I was impressed by how the scale auto detects different family members and records their weight too. Yes that does mean that you can setup multiple users and whenever any one gets on it will log the weight of that person to the master account and by name.

It's more than just weight. The scale also keeps track of your Body Analysis providing info on Fat mass, Lean mass and BMI (Body Mass Index). 

Convenience doesn't come cheap. The only downside to this wonderful gadget is the price. At $159 you'll have to really really really want one to get one. I can't say "need one" because honestly no one "needs" one of these. Granted it does what no other scale I've seen does, but it does so at a steep price.

You can get the Withings WiFi Scale here for $159.

 

Still much more work to be done… Let's see how far I get by the time I see you at Photoshop World Vegas! (note: I didn't say what year ;) )

 

Blood Pressure Monitor

The Withings Blood Pressure Monitor is battery operated device that has a cable attached with a 30 pin iOS dock connector on the end. The idea is that when you're ready to take your blood pressure you plug it in to your iPhone, iPad or iPod touch and with their native App your iOS device becomes not only the display, but also the record keeper. Again this is pretty cool and geeky stuff. Just like with your weight you can keep track of your readings day to day and even email them to your doctor.  The App works with both devices and can display both your weight progress and blood pressure stats at the same time.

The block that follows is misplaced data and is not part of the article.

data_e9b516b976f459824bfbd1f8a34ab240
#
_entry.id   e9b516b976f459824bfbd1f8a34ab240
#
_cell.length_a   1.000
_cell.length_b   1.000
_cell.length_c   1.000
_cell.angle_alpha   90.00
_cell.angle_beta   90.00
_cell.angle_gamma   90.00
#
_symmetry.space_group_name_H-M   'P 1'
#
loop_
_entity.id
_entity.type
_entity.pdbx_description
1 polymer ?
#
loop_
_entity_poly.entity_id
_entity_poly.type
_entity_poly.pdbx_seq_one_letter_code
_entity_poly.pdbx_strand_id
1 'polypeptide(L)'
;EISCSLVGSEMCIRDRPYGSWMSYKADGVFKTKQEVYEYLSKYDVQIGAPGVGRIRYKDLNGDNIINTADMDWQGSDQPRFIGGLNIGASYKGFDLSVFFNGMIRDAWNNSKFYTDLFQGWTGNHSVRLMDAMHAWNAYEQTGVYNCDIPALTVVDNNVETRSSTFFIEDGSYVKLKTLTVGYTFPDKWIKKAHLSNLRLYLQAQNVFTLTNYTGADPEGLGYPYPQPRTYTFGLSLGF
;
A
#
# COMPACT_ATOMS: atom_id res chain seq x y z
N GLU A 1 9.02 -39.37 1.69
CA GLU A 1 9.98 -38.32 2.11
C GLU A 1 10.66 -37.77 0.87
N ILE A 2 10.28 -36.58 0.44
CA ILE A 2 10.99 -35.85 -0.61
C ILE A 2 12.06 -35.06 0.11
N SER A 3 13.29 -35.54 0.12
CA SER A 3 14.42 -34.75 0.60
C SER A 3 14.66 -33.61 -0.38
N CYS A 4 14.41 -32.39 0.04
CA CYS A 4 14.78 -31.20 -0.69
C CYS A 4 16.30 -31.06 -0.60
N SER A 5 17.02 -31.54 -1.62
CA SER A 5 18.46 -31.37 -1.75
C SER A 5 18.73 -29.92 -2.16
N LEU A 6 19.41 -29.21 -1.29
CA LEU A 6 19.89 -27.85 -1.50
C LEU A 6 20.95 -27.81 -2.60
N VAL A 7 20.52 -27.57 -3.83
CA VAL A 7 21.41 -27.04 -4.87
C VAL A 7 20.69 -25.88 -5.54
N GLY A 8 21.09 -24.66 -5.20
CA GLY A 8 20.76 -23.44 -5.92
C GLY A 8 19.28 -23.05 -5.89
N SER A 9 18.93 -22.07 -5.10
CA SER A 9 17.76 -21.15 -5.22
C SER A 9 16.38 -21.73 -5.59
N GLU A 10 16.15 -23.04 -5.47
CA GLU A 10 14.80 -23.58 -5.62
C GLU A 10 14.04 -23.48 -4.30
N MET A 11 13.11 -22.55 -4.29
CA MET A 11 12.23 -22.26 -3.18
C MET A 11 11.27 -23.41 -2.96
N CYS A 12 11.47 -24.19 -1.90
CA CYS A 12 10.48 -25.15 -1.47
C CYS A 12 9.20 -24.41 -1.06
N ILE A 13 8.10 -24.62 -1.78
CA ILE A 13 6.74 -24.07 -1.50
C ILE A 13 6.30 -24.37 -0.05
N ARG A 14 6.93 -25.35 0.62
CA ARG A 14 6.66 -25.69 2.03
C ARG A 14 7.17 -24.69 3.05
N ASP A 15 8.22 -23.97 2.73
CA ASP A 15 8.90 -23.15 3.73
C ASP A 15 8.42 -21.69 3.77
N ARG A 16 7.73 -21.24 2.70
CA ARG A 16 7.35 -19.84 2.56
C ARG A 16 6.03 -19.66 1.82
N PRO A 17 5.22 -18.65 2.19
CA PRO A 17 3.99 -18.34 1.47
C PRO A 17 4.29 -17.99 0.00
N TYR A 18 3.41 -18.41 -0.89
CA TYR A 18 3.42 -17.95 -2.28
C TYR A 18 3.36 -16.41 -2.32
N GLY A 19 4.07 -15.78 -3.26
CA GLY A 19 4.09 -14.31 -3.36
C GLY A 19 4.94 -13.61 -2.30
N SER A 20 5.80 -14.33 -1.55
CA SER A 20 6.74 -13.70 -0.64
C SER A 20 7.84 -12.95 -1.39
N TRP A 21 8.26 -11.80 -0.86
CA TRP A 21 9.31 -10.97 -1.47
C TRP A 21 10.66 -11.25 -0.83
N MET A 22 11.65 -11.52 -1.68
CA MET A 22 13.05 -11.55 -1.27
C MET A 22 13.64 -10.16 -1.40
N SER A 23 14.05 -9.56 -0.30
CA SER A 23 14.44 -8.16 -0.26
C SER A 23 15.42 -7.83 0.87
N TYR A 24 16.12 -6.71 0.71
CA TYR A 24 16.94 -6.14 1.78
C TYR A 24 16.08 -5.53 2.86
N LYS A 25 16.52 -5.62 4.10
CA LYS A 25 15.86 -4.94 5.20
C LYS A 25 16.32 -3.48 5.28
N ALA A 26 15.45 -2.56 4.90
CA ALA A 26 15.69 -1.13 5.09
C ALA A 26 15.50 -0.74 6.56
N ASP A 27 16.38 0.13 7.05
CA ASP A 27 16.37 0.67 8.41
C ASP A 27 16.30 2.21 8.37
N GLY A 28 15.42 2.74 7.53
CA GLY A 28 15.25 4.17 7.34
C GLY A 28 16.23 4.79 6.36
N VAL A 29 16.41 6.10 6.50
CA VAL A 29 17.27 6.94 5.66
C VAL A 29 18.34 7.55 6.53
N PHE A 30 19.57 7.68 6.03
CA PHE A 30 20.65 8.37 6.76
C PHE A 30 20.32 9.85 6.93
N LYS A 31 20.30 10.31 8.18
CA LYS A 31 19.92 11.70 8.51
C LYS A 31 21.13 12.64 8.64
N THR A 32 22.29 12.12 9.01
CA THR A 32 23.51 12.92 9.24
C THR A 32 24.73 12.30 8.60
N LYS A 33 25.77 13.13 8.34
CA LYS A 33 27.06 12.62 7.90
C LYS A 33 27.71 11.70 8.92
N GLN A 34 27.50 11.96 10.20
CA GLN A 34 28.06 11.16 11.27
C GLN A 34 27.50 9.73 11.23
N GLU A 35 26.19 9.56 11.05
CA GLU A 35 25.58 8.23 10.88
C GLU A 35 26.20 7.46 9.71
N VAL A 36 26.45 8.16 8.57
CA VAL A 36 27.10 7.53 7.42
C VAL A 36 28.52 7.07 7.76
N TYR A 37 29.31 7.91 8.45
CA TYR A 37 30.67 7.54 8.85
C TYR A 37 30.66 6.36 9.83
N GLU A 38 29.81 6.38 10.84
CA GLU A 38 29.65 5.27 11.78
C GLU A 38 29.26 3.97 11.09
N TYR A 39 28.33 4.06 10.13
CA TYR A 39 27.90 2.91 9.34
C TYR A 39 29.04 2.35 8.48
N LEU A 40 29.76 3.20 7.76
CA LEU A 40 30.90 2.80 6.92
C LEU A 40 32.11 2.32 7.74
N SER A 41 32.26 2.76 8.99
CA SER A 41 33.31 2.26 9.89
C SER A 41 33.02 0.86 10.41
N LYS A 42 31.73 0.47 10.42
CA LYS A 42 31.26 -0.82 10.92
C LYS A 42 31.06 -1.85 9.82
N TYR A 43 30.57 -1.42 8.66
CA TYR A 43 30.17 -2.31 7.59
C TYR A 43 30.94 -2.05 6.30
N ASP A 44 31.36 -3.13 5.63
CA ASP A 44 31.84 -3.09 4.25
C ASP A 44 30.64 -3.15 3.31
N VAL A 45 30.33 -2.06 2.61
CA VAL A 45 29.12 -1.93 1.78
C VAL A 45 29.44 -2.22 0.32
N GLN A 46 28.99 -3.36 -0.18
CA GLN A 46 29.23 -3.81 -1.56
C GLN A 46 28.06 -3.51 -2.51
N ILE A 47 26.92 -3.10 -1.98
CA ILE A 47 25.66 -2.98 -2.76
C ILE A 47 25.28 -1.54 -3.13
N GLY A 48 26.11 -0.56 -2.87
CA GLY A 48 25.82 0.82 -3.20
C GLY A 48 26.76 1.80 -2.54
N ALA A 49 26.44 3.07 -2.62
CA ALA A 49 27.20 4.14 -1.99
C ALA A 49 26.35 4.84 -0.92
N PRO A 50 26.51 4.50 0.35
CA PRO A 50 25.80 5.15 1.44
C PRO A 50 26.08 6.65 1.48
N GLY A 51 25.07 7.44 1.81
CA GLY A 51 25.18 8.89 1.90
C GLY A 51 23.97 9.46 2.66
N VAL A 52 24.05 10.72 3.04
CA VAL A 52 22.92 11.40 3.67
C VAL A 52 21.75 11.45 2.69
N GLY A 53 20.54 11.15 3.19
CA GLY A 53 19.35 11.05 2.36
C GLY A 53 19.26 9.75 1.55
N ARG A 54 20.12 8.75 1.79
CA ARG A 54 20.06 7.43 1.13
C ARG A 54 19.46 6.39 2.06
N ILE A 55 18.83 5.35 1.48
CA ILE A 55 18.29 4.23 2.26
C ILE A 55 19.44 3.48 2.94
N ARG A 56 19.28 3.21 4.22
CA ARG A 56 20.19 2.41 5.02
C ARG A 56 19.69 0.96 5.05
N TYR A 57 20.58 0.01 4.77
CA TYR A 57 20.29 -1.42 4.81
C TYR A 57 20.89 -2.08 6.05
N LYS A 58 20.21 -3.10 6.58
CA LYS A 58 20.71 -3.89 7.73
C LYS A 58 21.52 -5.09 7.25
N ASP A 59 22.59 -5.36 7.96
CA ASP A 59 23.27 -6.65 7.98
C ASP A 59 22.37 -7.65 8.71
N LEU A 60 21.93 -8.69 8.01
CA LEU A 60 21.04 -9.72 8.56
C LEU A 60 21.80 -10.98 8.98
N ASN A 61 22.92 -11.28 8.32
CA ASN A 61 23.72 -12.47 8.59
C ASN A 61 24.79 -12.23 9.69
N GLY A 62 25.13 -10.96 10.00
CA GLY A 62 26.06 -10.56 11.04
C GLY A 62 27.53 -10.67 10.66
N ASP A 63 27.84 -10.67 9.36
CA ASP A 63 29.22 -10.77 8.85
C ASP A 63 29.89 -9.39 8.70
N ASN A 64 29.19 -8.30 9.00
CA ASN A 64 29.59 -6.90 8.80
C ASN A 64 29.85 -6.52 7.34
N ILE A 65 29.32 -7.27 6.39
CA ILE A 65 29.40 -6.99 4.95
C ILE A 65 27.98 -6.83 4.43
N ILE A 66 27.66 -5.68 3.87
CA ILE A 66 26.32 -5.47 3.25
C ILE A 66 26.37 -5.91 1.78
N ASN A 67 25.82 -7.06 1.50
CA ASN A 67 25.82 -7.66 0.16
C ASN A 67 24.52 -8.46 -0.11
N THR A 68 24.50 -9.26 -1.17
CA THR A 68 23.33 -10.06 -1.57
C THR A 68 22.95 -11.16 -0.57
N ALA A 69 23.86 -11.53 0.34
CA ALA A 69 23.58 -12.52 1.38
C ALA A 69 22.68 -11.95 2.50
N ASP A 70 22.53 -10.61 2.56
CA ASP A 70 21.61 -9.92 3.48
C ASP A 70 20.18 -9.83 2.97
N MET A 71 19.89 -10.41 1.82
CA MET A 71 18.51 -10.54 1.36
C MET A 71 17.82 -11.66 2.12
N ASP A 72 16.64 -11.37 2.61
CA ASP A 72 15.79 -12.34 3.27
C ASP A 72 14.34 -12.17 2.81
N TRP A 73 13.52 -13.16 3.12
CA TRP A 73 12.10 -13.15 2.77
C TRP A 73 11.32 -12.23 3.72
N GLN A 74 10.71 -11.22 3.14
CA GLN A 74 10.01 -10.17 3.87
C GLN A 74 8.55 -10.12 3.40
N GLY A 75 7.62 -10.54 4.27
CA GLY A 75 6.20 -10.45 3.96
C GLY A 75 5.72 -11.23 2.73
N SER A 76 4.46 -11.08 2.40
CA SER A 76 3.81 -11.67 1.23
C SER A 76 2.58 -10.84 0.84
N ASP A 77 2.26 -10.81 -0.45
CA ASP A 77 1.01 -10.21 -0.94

You can get the Withings Blood Pressure Monitor here for $129

 

The Bottom Line

They're useful albeit expensive toys. I haven't had any issues to date with either device and they work as advertised. If your budget can handle it and you like gadgets then you'll love em.

 

 

See them in Action

Continue Reading »



When is a photo no longer a photo?

 

One of the groups I belong to recently held a photowalk and a photo contest for the members that participated. Sadly I was out of town on business the day of the walk, but I was able to attend the meeting that showcased the photos, allowing members to vote and the awarding of the prizes. It all went well but there was a debate that happened afterwards. The debate was mostly centered around "compositing". In other words either taking two or more images from the walk and assembling them or pieces of them together or adding things to the photo that weren't there (on site) to begin with. This got me to to thinking about "when is a photo no longer a photo?"